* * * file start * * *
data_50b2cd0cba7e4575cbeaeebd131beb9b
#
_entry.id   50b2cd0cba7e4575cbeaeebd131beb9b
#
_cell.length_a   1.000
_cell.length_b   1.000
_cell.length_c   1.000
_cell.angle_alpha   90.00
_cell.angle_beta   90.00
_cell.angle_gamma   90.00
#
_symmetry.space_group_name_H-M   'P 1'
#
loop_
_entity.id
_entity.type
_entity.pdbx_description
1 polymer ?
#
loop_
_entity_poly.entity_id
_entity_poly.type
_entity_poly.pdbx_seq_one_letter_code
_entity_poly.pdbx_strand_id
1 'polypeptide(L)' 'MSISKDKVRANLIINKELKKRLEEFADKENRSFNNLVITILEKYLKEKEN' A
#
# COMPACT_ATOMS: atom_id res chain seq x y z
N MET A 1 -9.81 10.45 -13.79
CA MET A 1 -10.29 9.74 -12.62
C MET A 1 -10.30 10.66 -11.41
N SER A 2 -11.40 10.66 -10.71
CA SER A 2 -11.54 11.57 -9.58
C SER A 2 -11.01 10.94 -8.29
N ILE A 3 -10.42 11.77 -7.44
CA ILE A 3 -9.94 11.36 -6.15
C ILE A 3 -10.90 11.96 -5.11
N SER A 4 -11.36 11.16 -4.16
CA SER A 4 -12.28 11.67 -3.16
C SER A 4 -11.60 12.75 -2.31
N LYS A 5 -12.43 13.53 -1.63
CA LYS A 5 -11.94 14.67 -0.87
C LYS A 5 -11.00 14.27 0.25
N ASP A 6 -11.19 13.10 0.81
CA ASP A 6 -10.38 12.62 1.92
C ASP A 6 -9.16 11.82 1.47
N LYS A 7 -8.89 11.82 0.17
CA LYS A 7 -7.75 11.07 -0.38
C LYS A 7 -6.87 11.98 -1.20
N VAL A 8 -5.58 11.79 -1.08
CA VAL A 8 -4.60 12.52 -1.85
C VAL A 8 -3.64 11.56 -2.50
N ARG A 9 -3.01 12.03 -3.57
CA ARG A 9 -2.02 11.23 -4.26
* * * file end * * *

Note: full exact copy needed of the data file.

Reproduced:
data_50b2cd0cba7e4575cbeaeebd131beb9b
#
_entry.id   50b2cd0cba7e4575cbeaeebd131beb9b
#
_cell.length_a   1.000
_cell.length_b   1.000
_cell.length_c   1.000
_cell.angle_alpha   90.00
_cell.angle_beta   90.00
_cell.angle_gamma   90.00
#
_symmetry.space_group_name_H-M   'P 1'
#
loop_
_entity.id
_entity.type
_entity.pdbx_description
1 polymer ?
#
loop_
_entity_poly.entity_id
_entity_poly.type
_entity_poly.pdbx_seq_one_letter_code
_entity_poly.pdbx_strand_id
1 'polypeptide(L)' 'MSISKDKVRANLIINKELKKRLEEFADKENRSFNNLVITILEKYLKEKEN' A
#
# COMPACT_ATOMS: atom_id res chain seq x y z
N MET A 1 -9.81 10.45 -13.79
CA MET A 1 -10.29 9.74 -12.62
C MET A 1 -10.30 10.66 -11.41
N SER A 2 -11.40 10.66 -10.71
CA SER A 2 -11.54 11.57 -9.58
C SER A 2 -11.01 10.94 -8.29
N ILE A 3 -10.42 11.77 -7.44
CA ILE A 3 -9.94 11.36 -6.15
C ILE A 3 -10.90 11.96 -5.11
N SER A 4 -11.36 11.16 -4.16
CA SER A 4 -12.28 11.67 -3.16
C SER A 4 -11.60 12.75 -2.31
N LYS A 5 -12.43 13.53 -1.63
CA LYS A 5 -11.94 14.67 -0.87
C LYS A 5 -11.00 14.27 0.25
N ASP A 6 -11.19 13.10 0.81
CA ASP A 6 -10.38 12.62 1.92
C ASP A 6 -9.16 11.82 1.47
N LYS A 7 -8.89 11.82 0.17
CA LYS A 7 -7.75 11.07 -0.38
C LYS A 7 -6.87 11.98 -1.20
N VAL A 8 -5.58 11.79 -1.08
CA VAL A 8 -4.60 12.52 -1.85
C VAL A 8 -3.64 11.56 -2.50
N ARG A 9 -3.01 12.03 -3.57
CA ARG A 9 -2.02 11.23 -4.26